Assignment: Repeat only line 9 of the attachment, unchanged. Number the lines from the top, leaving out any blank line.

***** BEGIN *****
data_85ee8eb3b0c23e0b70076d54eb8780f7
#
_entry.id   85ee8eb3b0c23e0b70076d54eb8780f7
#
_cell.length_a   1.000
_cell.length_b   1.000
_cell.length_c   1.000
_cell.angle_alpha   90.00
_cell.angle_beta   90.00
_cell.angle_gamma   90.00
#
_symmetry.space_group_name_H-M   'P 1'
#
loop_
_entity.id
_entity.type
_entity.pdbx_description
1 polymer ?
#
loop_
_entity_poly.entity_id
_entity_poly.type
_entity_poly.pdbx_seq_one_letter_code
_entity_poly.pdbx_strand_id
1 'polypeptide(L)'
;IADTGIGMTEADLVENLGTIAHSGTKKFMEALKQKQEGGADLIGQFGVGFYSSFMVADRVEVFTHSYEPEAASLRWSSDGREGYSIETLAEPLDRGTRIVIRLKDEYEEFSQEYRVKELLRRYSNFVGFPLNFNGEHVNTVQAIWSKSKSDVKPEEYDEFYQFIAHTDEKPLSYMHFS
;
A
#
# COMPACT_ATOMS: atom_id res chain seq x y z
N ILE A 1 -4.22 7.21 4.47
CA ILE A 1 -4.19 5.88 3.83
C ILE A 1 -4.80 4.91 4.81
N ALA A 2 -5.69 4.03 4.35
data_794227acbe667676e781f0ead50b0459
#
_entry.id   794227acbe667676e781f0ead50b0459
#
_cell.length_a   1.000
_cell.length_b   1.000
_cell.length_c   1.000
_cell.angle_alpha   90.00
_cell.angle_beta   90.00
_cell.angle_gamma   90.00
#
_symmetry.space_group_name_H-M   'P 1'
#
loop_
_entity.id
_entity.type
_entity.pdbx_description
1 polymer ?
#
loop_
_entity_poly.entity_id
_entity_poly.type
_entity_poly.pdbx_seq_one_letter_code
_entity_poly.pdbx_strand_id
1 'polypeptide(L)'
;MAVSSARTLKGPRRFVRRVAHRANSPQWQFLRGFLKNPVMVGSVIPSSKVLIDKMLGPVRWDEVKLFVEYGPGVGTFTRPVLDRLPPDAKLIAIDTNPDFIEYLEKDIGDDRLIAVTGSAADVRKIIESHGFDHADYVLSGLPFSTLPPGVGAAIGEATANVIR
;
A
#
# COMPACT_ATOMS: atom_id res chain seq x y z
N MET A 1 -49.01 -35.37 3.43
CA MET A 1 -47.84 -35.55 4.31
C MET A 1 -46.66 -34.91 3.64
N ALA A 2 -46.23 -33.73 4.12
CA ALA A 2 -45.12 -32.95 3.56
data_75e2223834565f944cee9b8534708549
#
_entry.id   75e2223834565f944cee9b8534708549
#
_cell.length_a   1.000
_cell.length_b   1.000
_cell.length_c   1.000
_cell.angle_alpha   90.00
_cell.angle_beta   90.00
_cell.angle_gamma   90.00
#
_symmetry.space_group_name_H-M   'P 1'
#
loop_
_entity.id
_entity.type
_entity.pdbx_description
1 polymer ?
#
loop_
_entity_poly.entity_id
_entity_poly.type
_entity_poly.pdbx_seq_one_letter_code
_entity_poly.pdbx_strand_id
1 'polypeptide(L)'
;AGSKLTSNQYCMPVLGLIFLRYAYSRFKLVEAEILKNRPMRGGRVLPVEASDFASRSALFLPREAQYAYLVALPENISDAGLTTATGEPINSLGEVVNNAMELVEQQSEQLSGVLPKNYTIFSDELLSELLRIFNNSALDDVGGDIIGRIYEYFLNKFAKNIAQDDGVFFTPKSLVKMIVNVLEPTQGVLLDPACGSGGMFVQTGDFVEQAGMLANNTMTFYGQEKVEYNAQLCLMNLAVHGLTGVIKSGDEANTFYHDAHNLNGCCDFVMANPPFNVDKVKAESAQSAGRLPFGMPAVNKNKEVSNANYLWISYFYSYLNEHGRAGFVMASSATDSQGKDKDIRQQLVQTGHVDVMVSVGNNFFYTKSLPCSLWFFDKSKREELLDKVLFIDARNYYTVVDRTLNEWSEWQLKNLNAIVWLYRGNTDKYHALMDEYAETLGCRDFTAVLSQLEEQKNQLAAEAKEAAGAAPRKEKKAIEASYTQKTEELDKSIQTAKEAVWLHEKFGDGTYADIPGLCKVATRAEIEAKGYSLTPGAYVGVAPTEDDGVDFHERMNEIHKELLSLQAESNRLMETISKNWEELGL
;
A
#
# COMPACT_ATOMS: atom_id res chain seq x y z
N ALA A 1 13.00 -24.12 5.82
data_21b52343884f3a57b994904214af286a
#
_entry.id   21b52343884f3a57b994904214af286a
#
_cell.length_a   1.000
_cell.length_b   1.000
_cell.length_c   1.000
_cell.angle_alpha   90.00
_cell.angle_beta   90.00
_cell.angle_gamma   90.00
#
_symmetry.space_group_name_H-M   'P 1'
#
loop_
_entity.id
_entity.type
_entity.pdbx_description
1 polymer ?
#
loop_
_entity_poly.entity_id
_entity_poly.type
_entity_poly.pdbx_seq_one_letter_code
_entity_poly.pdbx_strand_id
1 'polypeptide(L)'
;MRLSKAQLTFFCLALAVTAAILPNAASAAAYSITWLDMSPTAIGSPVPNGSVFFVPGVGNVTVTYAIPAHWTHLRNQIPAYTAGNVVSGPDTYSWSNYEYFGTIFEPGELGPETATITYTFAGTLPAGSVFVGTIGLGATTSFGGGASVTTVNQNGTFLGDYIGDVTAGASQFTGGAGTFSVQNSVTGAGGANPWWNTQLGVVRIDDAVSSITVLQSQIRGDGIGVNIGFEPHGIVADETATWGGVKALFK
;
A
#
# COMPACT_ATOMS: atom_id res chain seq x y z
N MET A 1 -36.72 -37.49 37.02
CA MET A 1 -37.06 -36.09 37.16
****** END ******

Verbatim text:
_cell.angle_beta   90.00